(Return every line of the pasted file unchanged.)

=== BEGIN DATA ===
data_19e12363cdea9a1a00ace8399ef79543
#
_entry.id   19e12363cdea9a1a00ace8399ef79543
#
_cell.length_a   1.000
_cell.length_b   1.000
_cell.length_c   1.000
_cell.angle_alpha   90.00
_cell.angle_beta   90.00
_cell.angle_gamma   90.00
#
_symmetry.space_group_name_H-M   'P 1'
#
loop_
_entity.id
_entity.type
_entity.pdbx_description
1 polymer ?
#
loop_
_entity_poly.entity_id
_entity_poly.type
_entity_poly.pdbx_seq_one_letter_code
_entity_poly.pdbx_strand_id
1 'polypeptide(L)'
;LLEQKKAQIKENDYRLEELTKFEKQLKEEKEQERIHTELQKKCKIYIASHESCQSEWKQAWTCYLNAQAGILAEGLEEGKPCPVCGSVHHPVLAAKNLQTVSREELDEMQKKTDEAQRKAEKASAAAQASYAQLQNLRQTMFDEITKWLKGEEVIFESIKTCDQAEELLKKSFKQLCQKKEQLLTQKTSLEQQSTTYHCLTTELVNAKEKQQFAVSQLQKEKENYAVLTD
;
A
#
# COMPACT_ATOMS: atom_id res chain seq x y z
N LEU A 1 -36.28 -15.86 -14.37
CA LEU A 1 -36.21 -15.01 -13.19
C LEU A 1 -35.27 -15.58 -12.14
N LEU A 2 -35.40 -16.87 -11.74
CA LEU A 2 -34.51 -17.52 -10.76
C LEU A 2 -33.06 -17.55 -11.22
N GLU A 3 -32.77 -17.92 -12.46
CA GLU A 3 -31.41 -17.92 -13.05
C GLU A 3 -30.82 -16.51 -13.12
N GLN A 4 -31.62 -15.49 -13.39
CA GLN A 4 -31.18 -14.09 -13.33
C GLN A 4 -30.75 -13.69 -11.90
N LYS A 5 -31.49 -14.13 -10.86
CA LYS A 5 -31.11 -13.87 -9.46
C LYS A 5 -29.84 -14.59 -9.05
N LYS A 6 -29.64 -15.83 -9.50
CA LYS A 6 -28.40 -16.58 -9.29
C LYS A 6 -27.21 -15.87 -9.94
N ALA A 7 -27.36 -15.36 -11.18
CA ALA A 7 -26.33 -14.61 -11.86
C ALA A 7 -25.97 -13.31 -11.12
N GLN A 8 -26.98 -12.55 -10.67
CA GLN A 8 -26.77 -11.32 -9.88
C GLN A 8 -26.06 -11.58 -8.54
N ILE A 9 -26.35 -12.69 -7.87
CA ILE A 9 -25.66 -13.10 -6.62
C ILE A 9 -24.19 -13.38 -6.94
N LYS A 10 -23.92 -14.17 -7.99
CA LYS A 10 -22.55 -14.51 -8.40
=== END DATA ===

data_19e12363cdea9a1a00ace8399ef79543
#
_entry.id   19e12363cdea9a1a00ace8399ef79543
#
_cell.length_a   1.000
_cell.length_b   1.000
_cell.length_c   1.000
_cell.angle_alpha   90.00
_cell.angle_beta   90.00
_cell.angle_gamma   90.00
#
_symmetry.space_group_name_H-M   'P 1'
#
loop_
_entity.id
_entity.type
_entity.pdbx_description
1 polymer ?
#
loop_
_entity_poly.entity_id
_entity_poly.type
_entity_poly.pdbx_seq_one_letter_code
_entity_poly.pdbx_strand_id
1 'polypeptide(L)'
;LLEQKKAQIKENDYRLEELTKFEKQLKEEKEQERIHTELQKKCKIYIASHESCQSEWKQAWTCYLNAQAGILAEGLEEGKPCPVCGSVHHPVLAAKNLQTVSREELDEMQKKTDEAQRKAEKASAAAQASYAQLQNLRQTMFDEITKWLKGEEVIFESIKTCDQAEELLKKSFKQLCQKKEQLLTQKTSLEQQSTTYHCLTTELVNAKEKQQFAVSQLQKEKENYAVLTD
;
A
#
# COMPACT_ATOMS: atom_id res chain seq x y z
N LEU A 1 -36.28 -15.86 -14.37
CA LEU A 1 -36.21 -15.01 -13.19
C LEU A 1 -35.27 -15.58 -12.14
N LEU A 2 -35.40 -16.87 -11.74
CA LEU A 2 -34.51 -17.52 -10.76
C LEU A 2 -33.06 -17.55 -11.22
N GLU A 3 -32.77 -17.92 -12.46
CA GLU A 3 -31.41 -17.92 -13.05
C GLU A 3 -30.82 -16.51 -13.12
N GLN A 4 -31.62 -15.49 -13.39
CA GLN A 4 -31.18 -14.09 -13.33
C GLN A 4 -30.75 -13.69 -11.90
N LYS A 5 -31.49 -14.13 -10.86
CA LYS A 5 -31.11 -13.87 -9.46
C LYS A 5 -29.84 -14.59 -9.05
N LYS A 6 -29.64 -15.83 -9.50
CA LYS A 6 -28.40 -16.58 -9.29
C LYS A 6 -27.21 -15.87 -9.94
N ALA A 7 -27.36 -15.36 -11.18
CA ALA A 7 -26.33 -14.61 -11.86
C ALA A 7 -25.97 -13.31 -11.12
N GLN A 8 -26.98 -12.55 -10.67
CA GLN A 8 -26.77 -11.32 -9.88
C GLN A 8 -26.06 -11.58 -8.54
N ILE A 9 -26.35 -12.69 -7.87
CA ILE A 9 -25.66 -13.10 -6.62
C ILE A 9 -24.19 -13.38 -6.94
N LYS A 10 -23.92 -14.17 -7.99
CA LYS A 10 -22.55 -14.51 -8.40